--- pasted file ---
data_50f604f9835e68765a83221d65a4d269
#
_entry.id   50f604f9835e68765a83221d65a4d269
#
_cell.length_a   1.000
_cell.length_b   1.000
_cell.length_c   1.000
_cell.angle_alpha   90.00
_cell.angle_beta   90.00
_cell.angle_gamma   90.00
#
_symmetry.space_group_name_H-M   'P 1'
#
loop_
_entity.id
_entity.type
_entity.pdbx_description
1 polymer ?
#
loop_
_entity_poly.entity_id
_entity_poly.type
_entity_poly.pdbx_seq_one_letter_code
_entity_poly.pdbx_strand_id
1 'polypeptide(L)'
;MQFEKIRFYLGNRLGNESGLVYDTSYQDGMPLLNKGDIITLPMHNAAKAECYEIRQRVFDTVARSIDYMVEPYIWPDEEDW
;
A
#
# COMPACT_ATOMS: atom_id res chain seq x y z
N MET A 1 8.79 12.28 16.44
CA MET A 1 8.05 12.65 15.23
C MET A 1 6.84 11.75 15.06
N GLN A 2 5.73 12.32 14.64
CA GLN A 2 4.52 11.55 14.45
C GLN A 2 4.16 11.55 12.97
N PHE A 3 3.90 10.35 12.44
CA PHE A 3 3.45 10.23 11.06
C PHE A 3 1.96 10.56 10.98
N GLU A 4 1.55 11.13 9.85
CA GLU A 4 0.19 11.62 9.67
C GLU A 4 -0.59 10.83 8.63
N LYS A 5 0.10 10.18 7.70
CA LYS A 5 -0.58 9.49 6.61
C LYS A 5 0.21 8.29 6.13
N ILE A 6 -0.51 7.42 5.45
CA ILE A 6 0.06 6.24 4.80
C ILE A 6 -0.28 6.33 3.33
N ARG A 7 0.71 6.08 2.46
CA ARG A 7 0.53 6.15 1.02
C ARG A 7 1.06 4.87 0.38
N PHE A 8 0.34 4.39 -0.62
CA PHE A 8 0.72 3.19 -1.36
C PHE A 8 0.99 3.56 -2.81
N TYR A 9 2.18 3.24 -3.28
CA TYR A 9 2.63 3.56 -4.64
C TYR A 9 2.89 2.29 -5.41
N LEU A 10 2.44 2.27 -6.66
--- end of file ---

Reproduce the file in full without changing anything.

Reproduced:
data_50f604f9835e68765a83221d65a4d269
#
_entry.id   50f604f9835e68765a83221d65a4d269
#
_cell.length_a   1.000
_cell.length_b   1.000
_cell.length_c   1.000
_cell.angle_alpha   90.00
_cell.angle_beta   90.00
_cell.angle_gamma   90.00
#
_symmetry.space_group_name_H-M   'P 1'
#
loop_
_entity.id
_entity.type
_entity.pdbx_description
1 polymer ?
#
loop_
_entity_poly.entity_id
_entity_poly.type
_entity_poly.pdbx_seq_one_letter_code
_entity_poly.pdbx_strand_id
1 'polypeptide(L)'
;MQFEKIRFYLGNRLGNESGLVYDTSYQDGMPLLNKGDIITLPMHNAAKAECYEIRQRVFDTVARSIDYMVEPYIWPDEEDW
;
A
#
# COMPACT_ATOMS: atom_id res chain seq x y z
N MET A 1 8.79 12.28 16.44
CA MET A 1 8.05 12.65 15.23
C MET A 1 6.84 11.75 15.06
N GLN A 2 5.73 12.32 14.64
CA GLN A 2 4.52 11.55 14.45
C GLN A 2 4.16 11.55 12.97
N PHE A 3 3.90 10.35 12.44
CA PHE A 3 3.45 10.23 11.06
C PHE A 3 1.96 10.56 10.98
N GLU A 4 1.55 11.13 9.85
CA GLU A 4 0.19 11.62 9.67
C GLU A 4 -0.59 10.83 8.63
N LYS A 5 0.10 10.18 7.70
CA LYS A 5 -0.58 9.49 6.61
C LYS A 5 0.21 8.29 6.13
N ILE A 6 -0.51 7.42 5.45
CA ILE A 6 0.06 6.24 4.80
C ILE A 6 -0.28 6.33 3.33
N ARG A 7 0.71 6.08 2.46
CA ARG A 7 0.53 6.15 1.02
C ARG A 7 1.06 4.87 0.38
N PHE A 8 0.34 4.39 -0.62
CA PHE A 8 0.72 3.19 -1.36
C PHE A 8 0.99 3.56 -2.81
N TYR A 9 2.18 3.24 -3.28
CA TYR A 9 2.63 3.56 -4.64
C TYR A 9 2.89 2.29 -5.41
N LEU A 10 2.44 2.27 -6.66